Sun and Clouds over Chicago
Sunset over Chicago, sort of.

The other really good location from which to look back at the city is to be found at the Museum Campus, on Solidarity Drive just west of the Adler Planetarium. If the sun and the weather are with you, you’ll catch a spectacular panorama of downtown Chicago’s landmarks.

Chicago Downtown Cityscape

It goes without saying that the other big lakeside attraction is Lincoln Park, given how it stretches for kilometers north of Chicago’s downtown. Don’t miss it, if only for a walk next to the lake.

South Side

I didn’t spend much time on the South Side of Chicago: Our bus tour did a perfunctory tour of Chinatown, Washington Park, Hyde Park and the University of Chicago campus, and that pretty much satiated any fascination I might have had with the area.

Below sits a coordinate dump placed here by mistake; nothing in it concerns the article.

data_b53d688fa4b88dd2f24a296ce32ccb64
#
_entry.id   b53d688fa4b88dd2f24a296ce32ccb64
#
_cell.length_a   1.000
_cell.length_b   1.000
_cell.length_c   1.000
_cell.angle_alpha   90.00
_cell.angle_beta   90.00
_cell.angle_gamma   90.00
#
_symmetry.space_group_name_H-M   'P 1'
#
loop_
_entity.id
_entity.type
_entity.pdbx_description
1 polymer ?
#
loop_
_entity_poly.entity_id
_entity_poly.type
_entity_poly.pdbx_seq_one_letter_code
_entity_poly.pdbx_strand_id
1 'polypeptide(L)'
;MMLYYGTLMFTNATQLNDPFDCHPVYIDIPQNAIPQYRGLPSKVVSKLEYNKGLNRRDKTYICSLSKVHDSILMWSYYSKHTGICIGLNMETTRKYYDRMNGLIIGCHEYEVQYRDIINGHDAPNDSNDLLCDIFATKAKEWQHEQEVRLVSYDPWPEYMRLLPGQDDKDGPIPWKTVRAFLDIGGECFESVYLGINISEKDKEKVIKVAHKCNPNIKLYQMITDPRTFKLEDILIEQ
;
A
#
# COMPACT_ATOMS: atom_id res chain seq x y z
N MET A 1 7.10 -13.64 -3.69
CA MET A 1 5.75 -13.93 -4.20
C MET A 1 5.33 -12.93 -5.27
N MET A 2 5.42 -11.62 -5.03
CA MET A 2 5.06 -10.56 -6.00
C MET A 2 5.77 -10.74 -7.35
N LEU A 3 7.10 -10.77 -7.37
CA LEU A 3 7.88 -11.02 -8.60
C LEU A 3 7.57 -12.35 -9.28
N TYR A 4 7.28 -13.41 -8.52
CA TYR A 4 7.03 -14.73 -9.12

Chicago Chinatown
A view of Chinatown. In fact, pretty much the only view of Chinatown.

The University of Chicago campus is very nice, of course, and it was an unexpected treat to see the site of the Fermi’s 1942 controlled nuclear reaction. The only thing I do regret not having had the time to see on the south side of the Loop is the Museum Campus: Next time, next time…


Unrelated: Some reading material. All but the last three boxes are free papers.

Prior to my trip, colleagues kept scoffing at my description of Chicago’s must-eats: Pizza and Hot Dog. Well, I stuck to my convictions and made it a personal mission to partake of Deep-Dish Pizza and Celery-Salted Dogs.

I managed the Pizza early on: I interrupted my walk down the Magnificient Mile to sneak down a street to Pizzeria Deu, the lesser-known sister restaurant to the classic Pizzeria Uno. Dropping by well after lunch time, I got served quickly with a Coke/Sausage Pizza combo. I was a bit disappointed by the pizza, but that’s just a way of saying that I’ll have to be back to check other types of Deep-Dish pizzas.